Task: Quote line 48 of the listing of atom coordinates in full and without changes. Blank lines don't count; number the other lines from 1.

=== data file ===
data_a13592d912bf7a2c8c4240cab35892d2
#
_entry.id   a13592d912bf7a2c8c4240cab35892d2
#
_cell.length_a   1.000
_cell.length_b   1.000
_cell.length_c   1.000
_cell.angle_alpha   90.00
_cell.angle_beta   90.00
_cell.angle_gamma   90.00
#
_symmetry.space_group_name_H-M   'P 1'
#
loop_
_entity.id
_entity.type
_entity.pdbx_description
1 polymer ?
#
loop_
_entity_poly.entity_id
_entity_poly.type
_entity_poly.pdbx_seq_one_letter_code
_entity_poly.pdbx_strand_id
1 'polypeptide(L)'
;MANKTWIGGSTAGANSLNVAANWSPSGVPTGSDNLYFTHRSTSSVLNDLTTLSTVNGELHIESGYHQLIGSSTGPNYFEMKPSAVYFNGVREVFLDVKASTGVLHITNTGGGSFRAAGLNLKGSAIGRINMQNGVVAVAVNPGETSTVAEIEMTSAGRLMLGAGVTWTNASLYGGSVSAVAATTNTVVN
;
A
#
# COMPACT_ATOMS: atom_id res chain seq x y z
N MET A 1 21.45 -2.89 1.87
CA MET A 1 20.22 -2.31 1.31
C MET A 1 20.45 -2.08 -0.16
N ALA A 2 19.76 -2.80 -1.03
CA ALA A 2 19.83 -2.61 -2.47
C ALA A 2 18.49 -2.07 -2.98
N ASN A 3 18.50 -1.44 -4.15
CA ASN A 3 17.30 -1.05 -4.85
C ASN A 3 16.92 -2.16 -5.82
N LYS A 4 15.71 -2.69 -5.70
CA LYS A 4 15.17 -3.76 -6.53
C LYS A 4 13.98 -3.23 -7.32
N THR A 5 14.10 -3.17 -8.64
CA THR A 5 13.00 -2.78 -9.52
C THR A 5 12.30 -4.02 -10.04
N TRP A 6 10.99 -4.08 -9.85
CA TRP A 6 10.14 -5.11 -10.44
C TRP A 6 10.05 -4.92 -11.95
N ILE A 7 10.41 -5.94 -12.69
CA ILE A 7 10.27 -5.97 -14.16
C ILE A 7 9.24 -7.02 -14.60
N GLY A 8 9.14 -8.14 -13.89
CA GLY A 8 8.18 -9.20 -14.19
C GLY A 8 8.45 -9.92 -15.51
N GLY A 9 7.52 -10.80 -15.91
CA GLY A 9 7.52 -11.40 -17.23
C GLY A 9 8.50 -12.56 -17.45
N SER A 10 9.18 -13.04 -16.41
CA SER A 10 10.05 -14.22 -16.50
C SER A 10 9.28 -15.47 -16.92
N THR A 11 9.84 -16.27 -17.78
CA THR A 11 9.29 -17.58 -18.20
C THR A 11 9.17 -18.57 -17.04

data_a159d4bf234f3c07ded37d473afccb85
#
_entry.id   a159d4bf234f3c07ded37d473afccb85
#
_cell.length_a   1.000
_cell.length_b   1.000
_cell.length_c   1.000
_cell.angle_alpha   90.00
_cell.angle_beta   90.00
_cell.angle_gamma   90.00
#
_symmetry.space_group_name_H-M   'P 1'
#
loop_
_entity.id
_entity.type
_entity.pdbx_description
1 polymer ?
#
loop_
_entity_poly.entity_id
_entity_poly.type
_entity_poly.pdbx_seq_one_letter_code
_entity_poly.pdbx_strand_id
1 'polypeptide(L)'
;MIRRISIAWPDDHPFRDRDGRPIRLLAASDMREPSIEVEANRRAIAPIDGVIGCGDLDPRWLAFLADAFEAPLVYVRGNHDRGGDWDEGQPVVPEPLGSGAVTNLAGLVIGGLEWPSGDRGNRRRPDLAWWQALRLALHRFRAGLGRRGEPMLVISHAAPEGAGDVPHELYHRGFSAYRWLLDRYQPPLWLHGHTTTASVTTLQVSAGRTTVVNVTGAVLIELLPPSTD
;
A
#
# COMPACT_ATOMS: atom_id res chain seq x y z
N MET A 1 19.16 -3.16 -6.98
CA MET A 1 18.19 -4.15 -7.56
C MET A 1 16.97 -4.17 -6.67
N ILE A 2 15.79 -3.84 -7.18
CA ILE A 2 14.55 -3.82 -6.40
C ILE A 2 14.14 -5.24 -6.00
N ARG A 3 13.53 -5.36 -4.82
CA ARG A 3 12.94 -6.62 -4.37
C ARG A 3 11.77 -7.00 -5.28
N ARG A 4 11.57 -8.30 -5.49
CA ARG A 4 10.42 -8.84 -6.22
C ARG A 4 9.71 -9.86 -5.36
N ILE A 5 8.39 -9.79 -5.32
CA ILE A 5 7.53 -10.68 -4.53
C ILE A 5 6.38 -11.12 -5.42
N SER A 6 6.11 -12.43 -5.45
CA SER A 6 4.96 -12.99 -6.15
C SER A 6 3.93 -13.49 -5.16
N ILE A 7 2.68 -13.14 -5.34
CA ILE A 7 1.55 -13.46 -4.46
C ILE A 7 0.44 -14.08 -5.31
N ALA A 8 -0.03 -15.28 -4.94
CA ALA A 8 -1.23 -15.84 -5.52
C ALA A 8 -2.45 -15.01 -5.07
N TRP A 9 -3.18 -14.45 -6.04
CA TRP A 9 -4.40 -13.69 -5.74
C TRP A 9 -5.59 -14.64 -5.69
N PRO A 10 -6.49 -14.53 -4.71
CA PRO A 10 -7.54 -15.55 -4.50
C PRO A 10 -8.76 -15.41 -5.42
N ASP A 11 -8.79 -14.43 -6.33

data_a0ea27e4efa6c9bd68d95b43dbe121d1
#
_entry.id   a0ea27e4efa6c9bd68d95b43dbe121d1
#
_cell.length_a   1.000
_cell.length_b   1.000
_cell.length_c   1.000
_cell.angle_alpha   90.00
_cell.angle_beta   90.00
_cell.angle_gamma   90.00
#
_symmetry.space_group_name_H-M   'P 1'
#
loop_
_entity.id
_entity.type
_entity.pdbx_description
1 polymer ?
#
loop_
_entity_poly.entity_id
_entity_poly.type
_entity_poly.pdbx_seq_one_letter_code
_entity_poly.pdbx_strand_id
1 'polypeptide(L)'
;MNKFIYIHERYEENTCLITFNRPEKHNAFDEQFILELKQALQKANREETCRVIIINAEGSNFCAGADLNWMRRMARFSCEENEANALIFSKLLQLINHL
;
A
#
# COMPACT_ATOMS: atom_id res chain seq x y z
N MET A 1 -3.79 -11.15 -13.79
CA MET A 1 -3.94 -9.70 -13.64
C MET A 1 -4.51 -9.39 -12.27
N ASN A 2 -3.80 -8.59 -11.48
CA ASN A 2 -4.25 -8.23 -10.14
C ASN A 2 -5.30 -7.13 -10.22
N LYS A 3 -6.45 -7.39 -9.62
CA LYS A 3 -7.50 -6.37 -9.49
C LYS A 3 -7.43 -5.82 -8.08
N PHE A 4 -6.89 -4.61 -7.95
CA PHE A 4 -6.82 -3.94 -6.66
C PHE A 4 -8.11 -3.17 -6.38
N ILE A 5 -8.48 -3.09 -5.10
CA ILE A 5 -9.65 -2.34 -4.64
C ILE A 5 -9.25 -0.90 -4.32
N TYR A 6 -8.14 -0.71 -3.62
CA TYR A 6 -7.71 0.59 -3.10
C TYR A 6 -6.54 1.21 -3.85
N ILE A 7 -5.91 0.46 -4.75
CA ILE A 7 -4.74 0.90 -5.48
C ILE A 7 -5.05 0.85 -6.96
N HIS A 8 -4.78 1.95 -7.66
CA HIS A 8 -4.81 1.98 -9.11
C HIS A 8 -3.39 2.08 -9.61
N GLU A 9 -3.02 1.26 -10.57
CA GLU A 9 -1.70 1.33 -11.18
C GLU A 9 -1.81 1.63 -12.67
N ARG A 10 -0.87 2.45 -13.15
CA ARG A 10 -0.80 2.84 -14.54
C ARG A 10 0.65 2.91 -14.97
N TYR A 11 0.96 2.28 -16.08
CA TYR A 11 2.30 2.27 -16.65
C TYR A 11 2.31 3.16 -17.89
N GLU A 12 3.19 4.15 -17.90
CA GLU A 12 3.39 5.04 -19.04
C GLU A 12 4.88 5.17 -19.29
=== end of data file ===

C TRP A 6 10.05 -4.92 -11.95